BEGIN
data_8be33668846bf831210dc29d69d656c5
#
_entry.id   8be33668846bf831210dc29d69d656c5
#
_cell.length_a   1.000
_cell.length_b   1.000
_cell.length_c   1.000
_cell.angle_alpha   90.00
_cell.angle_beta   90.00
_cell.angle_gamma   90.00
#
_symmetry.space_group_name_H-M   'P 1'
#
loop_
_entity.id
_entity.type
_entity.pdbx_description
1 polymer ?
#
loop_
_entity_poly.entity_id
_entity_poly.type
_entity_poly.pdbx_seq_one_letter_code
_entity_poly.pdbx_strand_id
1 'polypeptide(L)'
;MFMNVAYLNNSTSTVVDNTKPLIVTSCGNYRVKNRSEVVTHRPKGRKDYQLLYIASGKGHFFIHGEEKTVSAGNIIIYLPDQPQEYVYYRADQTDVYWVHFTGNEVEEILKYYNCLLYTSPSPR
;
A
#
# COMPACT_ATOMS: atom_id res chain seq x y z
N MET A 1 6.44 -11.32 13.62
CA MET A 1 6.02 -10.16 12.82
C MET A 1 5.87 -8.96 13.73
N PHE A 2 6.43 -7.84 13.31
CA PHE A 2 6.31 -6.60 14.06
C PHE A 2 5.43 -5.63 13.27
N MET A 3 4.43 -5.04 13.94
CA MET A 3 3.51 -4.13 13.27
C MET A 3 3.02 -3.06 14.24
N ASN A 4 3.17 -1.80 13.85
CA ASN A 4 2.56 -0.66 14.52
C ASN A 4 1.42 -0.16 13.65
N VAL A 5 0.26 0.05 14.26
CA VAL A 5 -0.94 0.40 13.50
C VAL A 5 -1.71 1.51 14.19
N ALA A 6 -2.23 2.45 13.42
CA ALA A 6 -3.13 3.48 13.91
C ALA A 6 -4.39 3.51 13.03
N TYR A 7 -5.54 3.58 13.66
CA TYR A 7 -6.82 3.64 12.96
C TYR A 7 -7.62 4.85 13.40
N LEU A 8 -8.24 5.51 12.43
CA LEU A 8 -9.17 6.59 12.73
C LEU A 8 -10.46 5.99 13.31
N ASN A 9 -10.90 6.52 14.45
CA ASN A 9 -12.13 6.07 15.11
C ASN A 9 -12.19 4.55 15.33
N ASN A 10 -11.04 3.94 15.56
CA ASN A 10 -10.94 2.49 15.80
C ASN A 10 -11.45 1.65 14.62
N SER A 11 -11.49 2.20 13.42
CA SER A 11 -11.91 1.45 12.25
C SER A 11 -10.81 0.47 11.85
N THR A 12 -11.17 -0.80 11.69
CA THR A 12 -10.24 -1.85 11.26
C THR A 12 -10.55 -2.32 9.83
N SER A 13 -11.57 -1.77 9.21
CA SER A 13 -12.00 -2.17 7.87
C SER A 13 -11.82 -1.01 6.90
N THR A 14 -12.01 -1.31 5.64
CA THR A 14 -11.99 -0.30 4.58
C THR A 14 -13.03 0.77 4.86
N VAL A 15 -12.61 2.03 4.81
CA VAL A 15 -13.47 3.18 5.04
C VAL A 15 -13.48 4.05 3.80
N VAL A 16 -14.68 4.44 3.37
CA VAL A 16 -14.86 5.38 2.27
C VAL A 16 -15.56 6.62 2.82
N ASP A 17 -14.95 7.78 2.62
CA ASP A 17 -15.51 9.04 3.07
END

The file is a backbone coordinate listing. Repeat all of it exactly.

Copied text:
data_8be33668846bf831210dc29d69d656c5
#
_entry.id   8be33668846bf831210dc29d69d656c5
#
_cell.length_a   1.000
_cell.length_b   1.000
_cell.length_c   1.000
_cell.angle_alpha   90.00
_cell.angle_beta   90.00
_cell.angle_gamma   90.00
#
_symmetry.space_group_name_H-M   'P 1'
#
loop_
_entity.id
_entity.type
_entity.pdbx_description
1 polymer ?
#
loop_
_entity_poly.entity_id
_entity_poly.type
_entity_poly.pdbx_seq_one_letter_code
_entity_poly.pdbx_strand_id
1 'polypeptide(L)'
;MFMNVAYLNNSTSTVVDNTKPLIVTSCGNYRVKNRSEVVTHRPKGRKDYQLLYIASGKGHFFIHGEEKTVSAGNIIIYLPDQPQEYVYYRADQTDVYWVHFTGNEVEEILKYYNCLLYTSPSPR
;
A
#
# COMPACT_ATOMS: atom_id res chain seq x y z
N MET A 1 6.44 -11.32 13.62
CA MET A 1 6.02 -10.16 12.82
C MET A 1 5.87 -8.96 13.73
N PHE A 2 6.43 -7.84 13.31
CA PHE A 2 6.31 -6.60 14.06
C PHE A 2 5.43 -5.63 13.27
N MET A 3 4.43 -5.04 13.94
CA MET A 3 3.51 -4.13 13.27
C MET A 3 3.02 -3.06 14.24
N ASN A 4 3.17 -1.80 13.85
CA ASN A 4 2.56 -0.66 14.52
C ASN A 4 1.42 -0.16 13.65
N VAL A 5 0.26 0.05 14.26
CA VAL A 5 -0.94 0.40 13.50
C VAL A 5 -1.71 1.51 14.19
N ALA A 6 -2.23 2.45 13.42
CA ALA A 6 -3.13 3.48 13.91
C ALA A 6 -4.39 3.51 13.03
N TYR A 7 -5.54 3.58 13.66
CA TYR A 7 -6.82 3.64 12.96
C TYR A 7 -7.62 4.85 13.40
N LEU A 8 -8.24 5.51 12.43
CA LEU A 8 -9.17 6.59 12.73
C LEU A 8 -10.46 5.99 13.31
N ASN A 9 -10.90 6.52 14.45
CA ASN A 9 -12.13 6.07 15.11
C ASN A 9 -12.19 4.55 15.33
N ASN A 10 -11.04 3.94 15.56
CA ASN A 10 -10.94 2.49 15.80
C ASN A 10 -11.45 1.65 14.62
N SER A 11 -11.49 2.20 13.42
CA SER A 11 -11.91 1.45 12.25
C SER A 11 -10.81 0.47 11.85
N THR A 12 -11.17 -0.80 11.69
CA THR A 12 -10.24 -1.85 11.26
C THR A 12 -10.55 -2.32 9.83
N SER A 13 -11.57 -1.77 9.21
CA SER A 13 -12.00 -2.17 7.87
C SER A 13 -11.82 -1.01 6.90
N THR A 14 -12.01 -1.31 5.64
CA THR A 14 -11.99 -0.30 4.58
C THR A 14 -13.03 0.77 4.86
N VAL A 15 -12.61 2.03 4.81
CA VAL A 15 -13.47 3.18 5.04
C VAL A 15 -13.48 4.05 3.80
N VAL A 16 -14.68 4.44 3.37
CA VAL A 16 -14.86 5.38 2.27
C VAL A 16 -15.56 6.62 2.82
N ASP A 17 -14.95 7.78 2.62
CA ASP A 17 -15.51 9.04 3.07